Tailored Brands, which owns suit sellers Men’s Wearhouse and Jos. A. Bank, is shuttering hundreds of stores and drastically reducing its corporate workforce as the coronavirus pandemic continues to decimate the retail industry.
The company has identified 500 stores for closures and said it’s cutting 20% of its corporate positions in hopes of strengthening its “financial position and enable it to compete more effectively in the challenging retail environment,” according to a release. The company has around 1,500 stores in the United States, with about half operating under the Men’s Wearhouse name.
“Unfortunately, due to the Covid-19 pandemic and its significant impact on our business, further actions are needed to help us strengthen our financial position so we can navigate our current realities,” said Tailored Brands CEO Dinesh Lathi.
The store closures and resulting layoffs will cost the company $6 million in severance payments and other termination costs, Tailored Brands said. The stores will close “over time” and it has not “yet quantified the expense savings and costs related to potential store closures.”
Shares of Tailored soared nearly 10% following the news.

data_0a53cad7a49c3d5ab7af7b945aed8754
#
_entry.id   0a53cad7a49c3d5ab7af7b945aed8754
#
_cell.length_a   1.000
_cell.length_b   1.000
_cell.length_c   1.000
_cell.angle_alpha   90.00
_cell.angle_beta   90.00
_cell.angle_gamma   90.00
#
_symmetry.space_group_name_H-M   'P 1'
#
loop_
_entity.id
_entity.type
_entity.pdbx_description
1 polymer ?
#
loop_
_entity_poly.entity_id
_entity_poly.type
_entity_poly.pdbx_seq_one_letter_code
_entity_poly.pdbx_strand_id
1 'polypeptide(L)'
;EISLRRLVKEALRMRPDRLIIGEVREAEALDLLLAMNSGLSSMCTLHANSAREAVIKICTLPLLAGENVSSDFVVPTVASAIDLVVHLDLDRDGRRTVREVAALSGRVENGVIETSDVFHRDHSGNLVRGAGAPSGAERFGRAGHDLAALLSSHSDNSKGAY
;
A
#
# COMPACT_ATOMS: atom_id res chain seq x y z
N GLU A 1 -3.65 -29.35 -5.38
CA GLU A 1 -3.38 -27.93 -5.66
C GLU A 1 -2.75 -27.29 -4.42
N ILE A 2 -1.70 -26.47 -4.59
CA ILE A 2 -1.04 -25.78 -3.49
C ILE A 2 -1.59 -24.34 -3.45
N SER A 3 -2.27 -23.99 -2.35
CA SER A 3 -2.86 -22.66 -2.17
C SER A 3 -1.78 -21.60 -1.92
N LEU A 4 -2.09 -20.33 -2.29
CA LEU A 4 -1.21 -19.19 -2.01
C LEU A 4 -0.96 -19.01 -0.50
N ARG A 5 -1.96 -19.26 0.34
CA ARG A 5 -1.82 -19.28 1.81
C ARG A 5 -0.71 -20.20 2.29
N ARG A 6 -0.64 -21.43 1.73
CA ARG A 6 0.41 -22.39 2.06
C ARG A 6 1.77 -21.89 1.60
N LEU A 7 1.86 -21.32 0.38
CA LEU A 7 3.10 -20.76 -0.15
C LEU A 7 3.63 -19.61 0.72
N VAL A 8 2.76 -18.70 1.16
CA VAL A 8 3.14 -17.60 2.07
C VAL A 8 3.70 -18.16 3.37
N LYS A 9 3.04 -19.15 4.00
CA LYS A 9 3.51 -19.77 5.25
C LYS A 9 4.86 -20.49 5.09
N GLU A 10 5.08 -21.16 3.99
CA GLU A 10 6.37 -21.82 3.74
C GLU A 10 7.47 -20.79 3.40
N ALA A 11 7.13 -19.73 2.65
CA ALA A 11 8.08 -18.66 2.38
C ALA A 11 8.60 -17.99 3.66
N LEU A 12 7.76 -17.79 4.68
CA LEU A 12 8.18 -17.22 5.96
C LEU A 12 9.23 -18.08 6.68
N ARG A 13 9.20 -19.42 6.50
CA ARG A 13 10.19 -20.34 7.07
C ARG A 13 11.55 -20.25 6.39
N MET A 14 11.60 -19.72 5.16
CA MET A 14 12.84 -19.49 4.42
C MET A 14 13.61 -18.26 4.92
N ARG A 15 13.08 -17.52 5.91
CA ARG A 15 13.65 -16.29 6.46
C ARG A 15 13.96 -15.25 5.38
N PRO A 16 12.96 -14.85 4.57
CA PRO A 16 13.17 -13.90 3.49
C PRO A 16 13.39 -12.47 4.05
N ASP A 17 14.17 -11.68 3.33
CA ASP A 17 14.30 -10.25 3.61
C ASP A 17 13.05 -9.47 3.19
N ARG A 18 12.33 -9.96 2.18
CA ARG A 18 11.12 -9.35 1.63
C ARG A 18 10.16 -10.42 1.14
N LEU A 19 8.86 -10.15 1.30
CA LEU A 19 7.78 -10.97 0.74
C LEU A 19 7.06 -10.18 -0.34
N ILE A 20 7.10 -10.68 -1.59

Tailored was reportedly nearing bankruptcy and talking with advisers for the past few months. One analyst previously told CNN Business that the odds of it filing for bankruptcy eventually are “pretty high” because of reduced demand for dressier clothes as much of the country continues to work from home. Many working-from-home employees have opted for far more relaxed looks of T-shirts and sweatpants rather than pinstripe suits and custom shirts.
Although most of its stores have reopened, sales have been declining. For the week ended June 5, sales at locations open for at least one week fell 65% at Men’s Wearhouse. They were down 78% at Jos. A. Bank and 40% at K&G. Sales declined 60% in its fiscal first quarter, which ended May 2. All of its stores were closed for about half the quarter, and its online operations halted for two weeks in March.
Tailored is the second menswear company in July to hit trouble. Earlier, Brooks Brothers filed for bankruptcy, citing the pandemic and men giving up dressy clothes.
GlobalData Retail said in a recent note that year-over-year sales of men’s formal clothing fell by 74% between April and June.
“While this deterioration will ease over time, demand will remain suppressed for the rest of 2020 and well into 2021 as office working, business meetings, and socializing are all reduced,” the firm said.
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